African American Women & Pregnancy in the U.S.

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My powerpoint presentation for the course, Cultural Competency at Midwifery School

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  • 1) Bezruchka, Stephen
  • Harutyunyan, Ruzanna. Pregnant African American Women Face Health Care Barriers. 10/25/2008 <http://www.emaxhealth.com/2/89/25795/pregnant-african-american-women-face-health-care-barriers.htm>Bezruchka, Steven. Powerpoint: “Public Health For Midwives: Societal Midwifery.” Departments of Global Health & Health Services, School of Public Health, University of Washingto. Presented 5/25/10.
  • Harutyunyan, Ruzanna. Pregnant African American Women Face Health Care Barriers. 10/25/2008 <http://www.emaxhealth.com/2/89/25795/pregnant-african-american-women-face-health-care-barriers.htm>
  • Statistics from Dr. Stephen Bezruchka’s Powerpoint presentation on May 25th, 2010 at Seattle Midwifery School.
  • Statistics from Dr. Stephen Bezruchka’s Powerpoint presentation on May 25th, 2010 at Seattle Midwifery School.
  • Schulma, Kori. The White House Blog:Posted June 01, 2010.Women’s Summit, Reno NV <http://www.whitehouse.gov/blog/2010/06/01/keep-moving-forward>
  • Schulma, Kori. The White House Blog:Posted June 01, 2010.Women’s Summit, Reno NV <http://www.whitehouse.gov/blog/2010/06/01/keep-moving-forward>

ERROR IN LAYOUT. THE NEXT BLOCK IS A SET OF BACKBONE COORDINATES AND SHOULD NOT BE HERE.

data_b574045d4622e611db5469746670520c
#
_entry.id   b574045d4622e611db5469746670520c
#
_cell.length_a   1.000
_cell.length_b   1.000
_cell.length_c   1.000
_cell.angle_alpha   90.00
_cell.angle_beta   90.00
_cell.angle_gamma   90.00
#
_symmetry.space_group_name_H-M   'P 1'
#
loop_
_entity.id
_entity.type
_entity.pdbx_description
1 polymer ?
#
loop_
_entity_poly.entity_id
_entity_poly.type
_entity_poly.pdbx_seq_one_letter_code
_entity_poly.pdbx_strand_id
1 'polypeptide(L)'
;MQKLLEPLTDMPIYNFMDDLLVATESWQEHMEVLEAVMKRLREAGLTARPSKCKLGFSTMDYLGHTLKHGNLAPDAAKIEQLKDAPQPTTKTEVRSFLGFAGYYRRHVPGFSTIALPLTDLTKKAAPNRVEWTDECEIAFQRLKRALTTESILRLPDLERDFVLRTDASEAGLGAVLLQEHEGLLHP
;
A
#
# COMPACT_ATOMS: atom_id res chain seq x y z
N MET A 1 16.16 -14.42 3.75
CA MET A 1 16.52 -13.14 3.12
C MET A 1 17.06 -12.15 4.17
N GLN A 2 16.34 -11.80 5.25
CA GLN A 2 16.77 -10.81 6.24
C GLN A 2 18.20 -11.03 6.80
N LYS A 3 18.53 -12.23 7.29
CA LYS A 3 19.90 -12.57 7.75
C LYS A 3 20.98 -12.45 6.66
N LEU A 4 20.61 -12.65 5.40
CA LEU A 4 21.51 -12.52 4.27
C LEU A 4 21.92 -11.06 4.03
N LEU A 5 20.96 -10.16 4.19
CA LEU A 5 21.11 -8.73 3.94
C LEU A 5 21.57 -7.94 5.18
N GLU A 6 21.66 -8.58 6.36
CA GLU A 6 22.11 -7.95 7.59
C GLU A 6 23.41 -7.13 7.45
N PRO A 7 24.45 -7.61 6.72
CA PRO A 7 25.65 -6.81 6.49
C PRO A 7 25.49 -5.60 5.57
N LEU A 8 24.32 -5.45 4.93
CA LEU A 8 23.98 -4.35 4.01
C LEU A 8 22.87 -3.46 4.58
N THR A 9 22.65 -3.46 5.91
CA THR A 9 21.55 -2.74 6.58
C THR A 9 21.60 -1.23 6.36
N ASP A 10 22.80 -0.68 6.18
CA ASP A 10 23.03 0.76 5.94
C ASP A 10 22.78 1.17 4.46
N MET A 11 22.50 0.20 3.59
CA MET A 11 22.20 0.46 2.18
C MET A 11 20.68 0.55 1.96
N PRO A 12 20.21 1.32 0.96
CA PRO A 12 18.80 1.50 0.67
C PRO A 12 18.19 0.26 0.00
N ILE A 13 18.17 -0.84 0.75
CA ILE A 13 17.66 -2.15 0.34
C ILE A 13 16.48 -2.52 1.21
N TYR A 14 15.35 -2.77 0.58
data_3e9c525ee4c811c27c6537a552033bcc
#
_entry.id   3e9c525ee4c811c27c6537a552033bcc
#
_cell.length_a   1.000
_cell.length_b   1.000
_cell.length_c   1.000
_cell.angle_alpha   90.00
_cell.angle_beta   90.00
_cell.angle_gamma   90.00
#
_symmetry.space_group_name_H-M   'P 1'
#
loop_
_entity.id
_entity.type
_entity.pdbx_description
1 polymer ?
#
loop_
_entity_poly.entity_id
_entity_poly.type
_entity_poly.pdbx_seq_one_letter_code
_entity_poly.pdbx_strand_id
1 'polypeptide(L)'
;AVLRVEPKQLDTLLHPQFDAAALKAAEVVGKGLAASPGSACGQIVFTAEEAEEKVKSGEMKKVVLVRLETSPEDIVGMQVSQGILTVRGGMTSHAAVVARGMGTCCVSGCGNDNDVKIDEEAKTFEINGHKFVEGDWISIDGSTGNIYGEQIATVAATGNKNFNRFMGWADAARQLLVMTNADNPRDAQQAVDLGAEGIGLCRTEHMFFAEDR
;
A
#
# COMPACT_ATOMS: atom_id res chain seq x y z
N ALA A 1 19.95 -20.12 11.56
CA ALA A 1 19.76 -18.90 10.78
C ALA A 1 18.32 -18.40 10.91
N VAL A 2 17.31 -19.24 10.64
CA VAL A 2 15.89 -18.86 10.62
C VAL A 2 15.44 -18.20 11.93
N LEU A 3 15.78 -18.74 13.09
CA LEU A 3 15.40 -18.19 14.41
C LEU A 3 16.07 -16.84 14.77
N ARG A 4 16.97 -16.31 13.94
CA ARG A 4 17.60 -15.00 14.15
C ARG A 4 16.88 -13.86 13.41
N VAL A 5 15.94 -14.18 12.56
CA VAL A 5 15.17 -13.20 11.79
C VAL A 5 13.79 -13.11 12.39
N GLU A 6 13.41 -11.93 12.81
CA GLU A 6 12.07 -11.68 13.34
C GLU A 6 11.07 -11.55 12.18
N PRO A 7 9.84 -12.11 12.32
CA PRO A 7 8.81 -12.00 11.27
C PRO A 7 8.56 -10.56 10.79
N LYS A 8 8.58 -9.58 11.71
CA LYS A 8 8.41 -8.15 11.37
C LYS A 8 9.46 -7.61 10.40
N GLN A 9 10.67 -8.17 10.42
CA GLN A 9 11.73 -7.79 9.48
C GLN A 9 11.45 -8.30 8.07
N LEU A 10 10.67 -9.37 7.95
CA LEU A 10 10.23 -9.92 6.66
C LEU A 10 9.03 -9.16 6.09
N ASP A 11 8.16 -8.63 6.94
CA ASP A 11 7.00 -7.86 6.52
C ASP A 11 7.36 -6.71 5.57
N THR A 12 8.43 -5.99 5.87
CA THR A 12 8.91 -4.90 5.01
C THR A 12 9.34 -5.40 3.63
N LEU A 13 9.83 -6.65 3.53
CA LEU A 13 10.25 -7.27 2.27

• Joseph, Jennie. Official Website: “The JJ Way.” Accessed 06/21/2010<http://jenniejoseph.com/node/16>
  • African American Women & Pregnancy in the U.S.

    1. 1. African American Women & Pregnancy<br />A look at health disparities facing African American women during pregnancy in the U.S.<br />
    2. 2. Maternal Mortality<br />Black women in the US are almost 4 times more likely to die of pregnancy-related causes than white women.<br />Black women have a higher risk than white women for dying from every pregnancy-related cause of death reported, including the three leading causes (i.e., hemorrhage, pregnancy-induced hypertension, and embolism).<br />In a study from 1987-1996 Maternal Mortality (MMR) for blacks ranged from 8.7-28.7 in 26 states, whereas the MMR for whites ranged from 2.7-9.2 (CDC). <br />
    3. 3. Infant Mortality<br />Rate of infant mortality for U.S. Non-Hispanic black women in 2005:13.63/1,000 live births (a slight increase from 2000’s 13.5), a higher rate than any other minority or ethnicity in the country (CDC).<br />The rate of infant mortality for white women: 5.7/1000 live births.<br />Black women with college degrees had higher rates of infant mortality than white women who were high school drop outs (10.2 vs. 9.9)...Education is not a predictor of good birth outcomes for African American women. Kim Anderson is an example of this.<br />Our government originally set a goal for infant mortalityof all racesto be at 4.5 per 1000 by 2010...<br />